On February 7, Blizzard Entertainment finally broke their long silence regarding the state of StarCraft II Esports in 2019.
First up is the eighth season of the StarCraft II World Championship Series, where will see 3 more WCS circuits following the end of WCS Winter this year. Working with StarLadder, Blizzard will bring StarCraft II back in Kiev, Ukraine for the first time since 2012 with WCS Spring and Summer. Meanwhile, Blizzard will partner with DreamHack to bring WCS Fall to Canada at the DreamHack Montreal festival last this year. All three events will feature $100,000 prize pools, with the ongoing WCS Winter putting up $120,000 for grabs.
Next is the Global StarCraft League (GSL). For its 9th year, the fan-favourite league will see three seasons of play, with a total prize pool of 170 million KRW (roughly $150,000 USD). In addition to this, Blizzard also intends to host two “Super Tournaments” with a total prize pool of 30 million KRW (roughly $26,000 USD), with “GSL vs. The World” also set to return as the second global event hosted for StarCraft II Esports in 2019.
Last, but certainly not the least, is the WCS Global Finals. The biggest tournament in StarCraft II Esports, the LAN Finals, which will be held at a still-unannounced date and venue, will feature more than $500,000 prize pool, to be boosted by the introduction of a second War Chest.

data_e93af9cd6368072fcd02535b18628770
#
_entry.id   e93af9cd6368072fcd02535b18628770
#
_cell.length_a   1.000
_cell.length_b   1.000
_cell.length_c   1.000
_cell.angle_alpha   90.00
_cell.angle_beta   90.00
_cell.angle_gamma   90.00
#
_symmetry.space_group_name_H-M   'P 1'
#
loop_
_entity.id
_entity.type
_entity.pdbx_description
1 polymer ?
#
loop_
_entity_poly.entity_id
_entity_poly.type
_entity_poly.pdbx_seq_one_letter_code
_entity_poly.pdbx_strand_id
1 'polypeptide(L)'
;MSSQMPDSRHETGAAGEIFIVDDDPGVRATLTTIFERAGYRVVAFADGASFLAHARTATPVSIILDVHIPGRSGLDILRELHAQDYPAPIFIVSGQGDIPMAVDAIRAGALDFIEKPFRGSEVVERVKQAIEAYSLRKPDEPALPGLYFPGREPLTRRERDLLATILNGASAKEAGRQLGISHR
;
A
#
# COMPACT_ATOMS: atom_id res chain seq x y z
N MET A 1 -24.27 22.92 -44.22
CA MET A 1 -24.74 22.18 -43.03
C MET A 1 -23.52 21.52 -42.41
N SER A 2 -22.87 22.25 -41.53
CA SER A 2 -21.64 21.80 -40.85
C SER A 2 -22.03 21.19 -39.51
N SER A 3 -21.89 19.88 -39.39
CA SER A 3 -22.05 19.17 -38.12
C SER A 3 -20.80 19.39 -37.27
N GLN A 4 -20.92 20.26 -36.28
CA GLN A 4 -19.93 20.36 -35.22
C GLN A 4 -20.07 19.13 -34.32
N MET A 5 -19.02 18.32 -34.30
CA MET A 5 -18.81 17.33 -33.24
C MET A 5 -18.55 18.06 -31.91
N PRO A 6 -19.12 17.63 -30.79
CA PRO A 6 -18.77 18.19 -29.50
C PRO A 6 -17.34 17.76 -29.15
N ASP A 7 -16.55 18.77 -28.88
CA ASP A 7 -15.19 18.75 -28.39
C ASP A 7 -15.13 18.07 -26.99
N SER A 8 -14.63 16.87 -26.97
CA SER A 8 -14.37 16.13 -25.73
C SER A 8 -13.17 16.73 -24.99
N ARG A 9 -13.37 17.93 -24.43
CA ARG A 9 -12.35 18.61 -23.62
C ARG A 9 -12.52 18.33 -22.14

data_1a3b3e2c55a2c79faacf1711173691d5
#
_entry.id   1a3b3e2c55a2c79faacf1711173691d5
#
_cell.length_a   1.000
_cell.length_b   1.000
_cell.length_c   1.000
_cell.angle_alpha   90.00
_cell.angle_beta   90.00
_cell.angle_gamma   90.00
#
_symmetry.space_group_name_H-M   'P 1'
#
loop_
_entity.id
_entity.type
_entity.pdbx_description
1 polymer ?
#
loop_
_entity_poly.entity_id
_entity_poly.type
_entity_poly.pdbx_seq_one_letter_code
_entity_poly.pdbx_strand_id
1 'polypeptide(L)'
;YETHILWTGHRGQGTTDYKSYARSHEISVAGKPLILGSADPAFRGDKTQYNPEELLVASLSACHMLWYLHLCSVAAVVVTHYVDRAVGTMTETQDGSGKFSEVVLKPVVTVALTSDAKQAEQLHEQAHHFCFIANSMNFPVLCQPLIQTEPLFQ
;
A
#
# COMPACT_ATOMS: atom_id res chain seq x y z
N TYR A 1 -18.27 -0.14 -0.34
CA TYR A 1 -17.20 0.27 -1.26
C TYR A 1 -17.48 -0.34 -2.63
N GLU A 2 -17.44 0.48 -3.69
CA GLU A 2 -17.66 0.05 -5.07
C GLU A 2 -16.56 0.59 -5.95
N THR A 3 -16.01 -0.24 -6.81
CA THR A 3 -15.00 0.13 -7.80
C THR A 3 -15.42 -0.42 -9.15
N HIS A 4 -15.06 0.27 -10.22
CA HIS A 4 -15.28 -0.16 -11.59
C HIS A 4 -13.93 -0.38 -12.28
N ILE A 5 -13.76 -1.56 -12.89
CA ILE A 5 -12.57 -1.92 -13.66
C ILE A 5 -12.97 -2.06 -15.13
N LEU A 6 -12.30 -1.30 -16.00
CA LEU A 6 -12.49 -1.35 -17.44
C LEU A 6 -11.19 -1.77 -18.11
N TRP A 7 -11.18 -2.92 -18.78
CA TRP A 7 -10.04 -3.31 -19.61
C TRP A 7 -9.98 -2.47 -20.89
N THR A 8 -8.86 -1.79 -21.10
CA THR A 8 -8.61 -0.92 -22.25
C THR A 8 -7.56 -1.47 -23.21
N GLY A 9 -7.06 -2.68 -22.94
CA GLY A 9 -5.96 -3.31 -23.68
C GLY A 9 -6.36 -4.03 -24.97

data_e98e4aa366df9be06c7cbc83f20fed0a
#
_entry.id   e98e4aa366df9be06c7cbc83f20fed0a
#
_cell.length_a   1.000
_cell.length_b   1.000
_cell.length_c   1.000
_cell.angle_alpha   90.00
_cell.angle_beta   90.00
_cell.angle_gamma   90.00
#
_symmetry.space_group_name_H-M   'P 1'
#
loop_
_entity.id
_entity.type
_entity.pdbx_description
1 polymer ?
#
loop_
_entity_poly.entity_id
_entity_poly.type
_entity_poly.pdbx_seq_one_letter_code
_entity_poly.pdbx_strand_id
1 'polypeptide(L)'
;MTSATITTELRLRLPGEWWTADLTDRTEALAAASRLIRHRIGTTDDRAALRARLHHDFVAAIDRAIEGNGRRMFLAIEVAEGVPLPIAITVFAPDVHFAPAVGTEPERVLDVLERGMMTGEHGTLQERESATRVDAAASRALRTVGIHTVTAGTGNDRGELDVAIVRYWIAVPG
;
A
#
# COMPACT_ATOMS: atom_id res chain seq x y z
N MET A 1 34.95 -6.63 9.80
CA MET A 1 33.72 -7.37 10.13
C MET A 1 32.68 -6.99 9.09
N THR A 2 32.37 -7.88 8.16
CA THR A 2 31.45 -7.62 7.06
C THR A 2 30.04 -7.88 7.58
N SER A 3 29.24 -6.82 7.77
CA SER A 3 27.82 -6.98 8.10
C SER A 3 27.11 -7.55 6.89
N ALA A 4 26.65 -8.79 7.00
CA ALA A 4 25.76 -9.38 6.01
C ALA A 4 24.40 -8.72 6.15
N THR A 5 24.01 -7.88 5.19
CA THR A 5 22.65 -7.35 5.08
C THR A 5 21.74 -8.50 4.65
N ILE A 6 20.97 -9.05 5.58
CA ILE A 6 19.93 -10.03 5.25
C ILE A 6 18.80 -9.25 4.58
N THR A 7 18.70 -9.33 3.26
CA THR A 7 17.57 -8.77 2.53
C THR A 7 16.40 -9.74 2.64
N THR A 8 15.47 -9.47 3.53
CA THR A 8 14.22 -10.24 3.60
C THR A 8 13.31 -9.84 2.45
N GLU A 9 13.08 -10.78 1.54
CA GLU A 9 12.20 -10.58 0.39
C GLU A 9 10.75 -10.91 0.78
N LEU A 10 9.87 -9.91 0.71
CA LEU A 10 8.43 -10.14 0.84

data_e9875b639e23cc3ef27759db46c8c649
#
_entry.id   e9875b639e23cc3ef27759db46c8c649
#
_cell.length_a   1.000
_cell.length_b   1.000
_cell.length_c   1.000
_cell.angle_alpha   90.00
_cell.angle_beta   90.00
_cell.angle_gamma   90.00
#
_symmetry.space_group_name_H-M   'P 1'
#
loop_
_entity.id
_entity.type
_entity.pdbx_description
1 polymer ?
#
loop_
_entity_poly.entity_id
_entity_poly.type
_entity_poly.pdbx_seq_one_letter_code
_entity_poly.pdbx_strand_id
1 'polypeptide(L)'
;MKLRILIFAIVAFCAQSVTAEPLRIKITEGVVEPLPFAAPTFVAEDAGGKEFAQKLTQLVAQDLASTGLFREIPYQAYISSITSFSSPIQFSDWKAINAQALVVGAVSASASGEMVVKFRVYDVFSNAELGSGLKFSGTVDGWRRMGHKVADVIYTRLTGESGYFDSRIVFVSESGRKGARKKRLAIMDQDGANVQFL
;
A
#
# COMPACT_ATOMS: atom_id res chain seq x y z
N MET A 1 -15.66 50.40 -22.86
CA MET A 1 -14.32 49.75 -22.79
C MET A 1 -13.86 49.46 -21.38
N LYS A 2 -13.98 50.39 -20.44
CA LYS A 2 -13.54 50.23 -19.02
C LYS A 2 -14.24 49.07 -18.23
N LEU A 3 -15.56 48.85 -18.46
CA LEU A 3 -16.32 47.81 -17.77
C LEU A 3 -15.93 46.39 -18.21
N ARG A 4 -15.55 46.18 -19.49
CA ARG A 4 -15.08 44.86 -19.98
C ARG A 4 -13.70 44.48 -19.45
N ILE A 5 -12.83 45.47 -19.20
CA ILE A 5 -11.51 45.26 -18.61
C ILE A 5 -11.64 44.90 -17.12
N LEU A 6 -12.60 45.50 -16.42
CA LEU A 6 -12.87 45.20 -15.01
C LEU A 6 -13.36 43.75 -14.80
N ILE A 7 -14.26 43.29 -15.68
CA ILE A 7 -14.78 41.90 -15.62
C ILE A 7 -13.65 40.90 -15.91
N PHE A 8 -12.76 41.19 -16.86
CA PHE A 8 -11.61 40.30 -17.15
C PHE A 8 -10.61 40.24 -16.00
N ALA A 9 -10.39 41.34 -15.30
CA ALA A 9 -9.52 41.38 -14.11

What Does This All Mean for StarCraft II Esports in 2019?
Good news, most likely.
With Heroes of the Storm esports getting axed earlier this year, there were growing concerns that StarCraft II esports was next. But, as it turns out, that’s not going to be the case. If Blizzard’s plans for 2019 are any indication, they plan on building on the upward trend of StarCraft II esports in recent years, especially in 2018. They’re trying to cultivate the scene from the ground up and giving it the necessary support it needs to grow.
Or at least, that’s the likely message they’re sending out with their recent move.
Whether or not this is enough for StarCraft II esports more palatable to the general audience remains up in the air. However, what we do know is that this move is good for the scene.
With StarCraft II esports now a part of IEM Katowice once again, this time featuring a whopping $250,000 prize pool, and Blizzard’s plans for the game in 2019, the sequel to the game that arguably started it all — StarCraft: Brood War — might finally be getting the second lease of life that it has so desperately needed for many years.
What do you think of the general state of StarCraft II esports in 2019? Do you think we’ll the additional support will help the scene thrive and grow? Or is it already too late? Be sure to let us know your thoughts in the comments down below.